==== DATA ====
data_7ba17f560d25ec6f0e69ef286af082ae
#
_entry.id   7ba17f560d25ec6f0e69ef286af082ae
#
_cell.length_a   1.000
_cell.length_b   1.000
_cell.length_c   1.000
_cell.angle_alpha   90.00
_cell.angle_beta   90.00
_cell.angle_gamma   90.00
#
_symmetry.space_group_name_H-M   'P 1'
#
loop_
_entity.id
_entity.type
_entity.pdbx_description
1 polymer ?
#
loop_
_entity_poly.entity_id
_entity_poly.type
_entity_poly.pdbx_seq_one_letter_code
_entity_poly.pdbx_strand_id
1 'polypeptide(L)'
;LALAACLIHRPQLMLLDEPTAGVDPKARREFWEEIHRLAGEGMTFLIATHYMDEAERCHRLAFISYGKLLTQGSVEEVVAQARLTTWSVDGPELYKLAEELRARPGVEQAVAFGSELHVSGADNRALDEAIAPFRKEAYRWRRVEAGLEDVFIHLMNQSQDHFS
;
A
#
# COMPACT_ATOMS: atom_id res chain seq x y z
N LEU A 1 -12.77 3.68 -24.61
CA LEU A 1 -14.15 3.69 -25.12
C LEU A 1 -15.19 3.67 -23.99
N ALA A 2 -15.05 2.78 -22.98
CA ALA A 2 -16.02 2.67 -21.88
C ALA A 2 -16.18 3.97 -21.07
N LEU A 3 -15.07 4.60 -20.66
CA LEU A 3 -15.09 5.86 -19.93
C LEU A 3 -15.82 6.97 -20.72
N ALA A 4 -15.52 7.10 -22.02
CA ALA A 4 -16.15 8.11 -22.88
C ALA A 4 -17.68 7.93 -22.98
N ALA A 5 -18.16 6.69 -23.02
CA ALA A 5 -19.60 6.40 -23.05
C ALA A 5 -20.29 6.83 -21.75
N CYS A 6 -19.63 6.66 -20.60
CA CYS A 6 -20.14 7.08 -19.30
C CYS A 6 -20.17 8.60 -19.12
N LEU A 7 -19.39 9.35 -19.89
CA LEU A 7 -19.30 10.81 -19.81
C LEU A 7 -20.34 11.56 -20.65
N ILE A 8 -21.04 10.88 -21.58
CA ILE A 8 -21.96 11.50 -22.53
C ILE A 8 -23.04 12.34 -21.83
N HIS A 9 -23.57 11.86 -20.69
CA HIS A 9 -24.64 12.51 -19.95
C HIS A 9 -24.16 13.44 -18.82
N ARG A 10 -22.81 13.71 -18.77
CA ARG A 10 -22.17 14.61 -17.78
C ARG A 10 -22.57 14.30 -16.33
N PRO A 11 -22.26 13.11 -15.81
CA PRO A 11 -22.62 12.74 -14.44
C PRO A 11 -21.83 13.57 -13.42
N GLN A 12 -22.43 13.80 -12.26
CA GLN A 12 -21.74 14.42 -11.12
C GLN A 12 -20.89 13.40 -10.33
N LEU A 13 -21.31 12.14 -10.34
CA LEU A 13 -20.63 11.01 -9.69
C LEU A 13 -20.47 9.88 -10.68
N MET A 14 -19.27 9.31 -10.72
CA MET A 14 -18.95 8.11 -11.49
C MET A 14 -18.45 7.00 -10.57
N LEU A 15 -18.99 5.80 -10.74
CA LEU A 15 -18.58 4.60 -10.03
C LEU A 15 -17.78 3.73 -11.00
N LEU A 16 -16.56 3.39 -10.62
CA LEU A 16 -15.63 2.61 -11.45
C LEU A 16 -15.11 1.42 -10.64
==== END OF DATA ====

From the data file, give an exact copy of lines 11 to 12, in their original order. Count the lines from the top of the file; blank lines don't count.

#
_symmetry.space_group_name_H-M   'P 1'